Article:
solution containing between 1.1-] .6% Ca (0H) in The process enables improvement of the efficiency of water (combined with thickener overflow as hereafter sulfur dioxide scrubbing units, with use ofa lime slurry described) at a rate of about 2.7 gallons per minute to containing a predetermined amount of magnesium oxrecycle tanks of the separators. This 2.7 gallons per ide. Even smallimprovements in efficiency can be critiminute of solution was apportioned with about 1.2 gal cal where a set standard is required by the pollution lons per minute fed to the recycle tank of the stage two standards, and a difference of a few percentages in effiseparator which recycled 60 gallons per minute of soluciency can mean the violation or adherence to such tion through the stage two venturi scrubber where it standards.
was combined with scrubber fluid and passed from the 1 claim:
stage two separator recycle tank to the stage one sepa- 1. In a process for removing sulfur dioxide from gases rator recycle tank at 1.2 gallons per minute. The stage one recycle tank recycled 60 gallons per minute of so lution through the stage one venturi scrubber. The stage one recycle tank also had added thereto the other resulting from the combustion of sulfur-containing fuels wherein the gases are subjected to a wet scrubbing step by contact with an aqueous solution of calcium oxide and a portion of the aqueous solution previously passed through said scrubber and clarified, with an effluent removed therefrom, the improvement comprising eliminating the formation of scale within said scrubber while minimizing the amount of dissolved magnesium sulfite and sulfate within the effluent by adding to said aqueous solution of calcium oxide 2-10% by weight of magnesium oxide, based on the total amount of calcium oxide and magnesium oxide.
2. The process defined in claim 1 wherein said aqueous solution is in the form of slaked lime and wherein said magnesium oxide is admixed with said slaked lime.
3. The process defined in claim 1 wherein said magnesium oxide is present in an amount of 48% based on the total amount of calcium oxide and magnesium oxide.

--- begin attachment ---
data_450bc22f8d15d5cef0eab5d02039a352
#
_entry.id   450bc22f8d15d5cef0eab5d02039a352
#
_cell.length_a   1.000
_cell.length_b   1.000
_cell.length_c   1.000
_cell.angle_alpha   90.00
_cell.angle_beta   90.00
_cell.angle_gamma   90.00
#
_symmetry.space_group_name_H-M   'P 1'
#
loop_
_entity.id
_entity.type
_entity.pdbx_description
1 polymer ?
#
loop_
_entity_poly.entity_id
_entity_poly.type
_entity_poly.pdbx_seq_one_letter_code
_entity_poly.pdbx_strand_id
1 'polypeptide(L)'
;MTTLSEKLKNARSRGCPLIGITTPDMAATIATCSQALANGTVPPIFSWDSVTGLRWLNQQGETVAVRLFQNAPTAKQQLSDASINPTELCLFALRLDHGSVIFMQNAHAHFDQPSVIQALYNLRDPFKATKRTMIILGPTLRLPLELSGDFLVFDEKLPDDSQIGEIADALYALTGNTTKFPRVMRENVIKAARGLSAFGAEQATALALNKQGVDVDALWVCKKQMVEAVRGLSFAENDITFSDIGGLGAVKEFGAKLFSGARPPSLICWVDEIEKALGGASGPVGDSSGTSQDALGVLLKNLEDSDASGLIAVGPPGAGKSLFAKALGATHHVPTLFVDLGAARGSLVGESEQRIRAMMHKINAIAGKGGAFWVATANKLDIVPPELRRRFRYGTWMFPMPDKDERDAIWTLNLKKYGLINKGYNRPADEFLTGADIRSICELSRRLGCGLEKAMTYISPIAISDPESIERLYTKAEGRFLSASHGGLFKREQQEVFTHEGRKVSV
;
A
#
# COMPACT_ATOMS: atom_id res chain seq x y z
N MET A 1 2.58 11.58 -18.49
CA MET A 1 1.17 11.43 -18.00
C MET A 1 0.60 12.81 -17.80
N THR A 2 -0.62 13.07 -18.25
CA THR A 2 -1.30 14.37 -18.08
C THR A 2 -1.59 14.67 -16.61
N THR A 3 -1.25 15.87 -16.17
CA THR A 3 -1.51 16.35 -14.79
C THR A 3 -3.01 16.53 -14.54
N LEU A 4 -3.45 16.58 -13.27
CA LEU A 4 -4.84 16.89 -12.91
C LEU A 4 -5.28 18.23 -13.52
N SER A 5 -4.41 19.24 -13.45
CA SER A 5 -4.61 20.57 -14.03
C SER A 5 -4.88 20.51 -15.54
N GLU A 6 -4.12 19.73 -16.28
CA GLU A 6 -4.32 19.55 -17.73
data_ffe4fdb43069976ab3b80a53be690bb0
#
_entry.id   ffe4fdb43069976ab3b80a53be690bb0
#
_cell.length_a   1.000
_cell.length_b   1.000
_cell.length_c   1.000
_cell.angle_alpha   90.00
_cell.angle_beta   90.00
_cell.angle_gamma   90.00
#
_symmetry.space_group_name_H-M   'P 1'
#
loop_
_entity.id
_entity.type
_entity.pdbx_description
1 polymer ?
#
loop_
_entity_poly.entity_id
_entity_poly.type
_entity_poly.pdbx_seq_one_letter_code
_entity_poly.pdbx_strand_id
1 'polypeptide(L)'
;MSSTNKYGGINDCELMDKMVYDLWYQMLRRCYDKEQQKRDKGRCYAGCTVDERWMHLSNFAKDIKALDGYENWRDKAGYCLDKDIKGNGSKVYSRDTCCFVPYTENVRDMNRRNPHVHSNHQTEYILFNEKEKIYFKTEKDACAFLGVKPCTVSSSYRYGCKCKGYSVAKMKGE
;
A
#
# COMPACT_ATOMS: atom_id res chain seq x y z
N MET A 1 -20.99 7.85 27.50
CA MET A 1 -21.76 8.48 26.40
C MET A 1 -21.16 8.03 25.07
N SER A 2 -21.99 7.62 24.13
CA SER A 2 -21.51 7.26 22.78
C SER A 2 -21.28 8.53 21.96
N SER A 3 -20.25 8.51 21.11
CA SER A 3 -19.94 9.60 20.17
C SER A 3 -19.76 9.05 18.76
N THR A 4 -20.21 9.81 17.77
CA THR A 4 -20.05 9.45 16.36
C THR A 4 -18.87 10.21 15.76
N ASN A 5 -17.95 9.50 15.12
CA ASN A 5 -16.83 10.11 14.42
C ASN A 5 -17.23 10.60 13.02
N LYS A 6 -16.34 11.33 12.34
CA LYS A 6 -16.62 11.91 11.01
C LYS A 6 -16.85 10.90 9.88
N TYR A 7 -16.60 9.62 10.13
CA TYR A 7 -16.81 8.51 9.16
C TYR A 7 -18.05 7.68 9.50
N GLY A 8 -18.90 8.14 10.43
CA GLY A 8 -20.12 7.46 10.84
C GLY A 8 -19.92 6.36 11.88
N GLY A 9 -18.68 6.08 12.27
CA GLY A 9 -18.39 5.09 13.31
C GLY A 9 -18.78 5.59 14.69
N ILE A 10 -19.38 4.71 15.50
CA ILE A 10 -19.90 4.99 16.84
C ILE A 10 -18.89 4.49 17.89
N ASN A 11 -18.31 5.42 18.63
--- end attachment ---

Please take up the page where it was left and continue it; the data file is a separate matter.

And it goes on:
4. The process defined in claim 1 wherein said aqueous solution of calcium oxide containing said magnesium oxide is combined with said portion of the aqueous solution previously passed through said scrubber and clarified, and said combined solutions are charged to said scrubber.
5. The process defined in claim 1 wherein said sulfur containing fuel is coal, and said gases from said combustion contain fly ash in addition to sulfur dioxide.
6. The process defined in claim 1 wherein said sulfur containing fuel is oil.
7. The process defined in claim 1 wherein said gases containing sulfur dioxide are produced by smelting operations for ores.
8. The process defined in claim I wherein said aqueous solution containing said magnesium oxide in an amount of 2-l0% by weight is formed by admixing dolomitic lime and high calcium lime in predetermined amounts.
9. The process defined in claim 1 wherein said aqueous solution containng said magnesium oxide in an amount of 2l0% by weight is formed by adding to water a lime product resulting from calcining of limestone containing a predetermined amount of magnesium carbonate and calcium carbonate so as to produce said oxides.
10. The process defined in claim 1 wherein said aqueous solution containing said magnesium oxide in an amount of 210% by weight is formed by blending of dolomitic stone and high-calcium limestone to form a mixture and calciningsaid blended mixture so as to produce said oxides.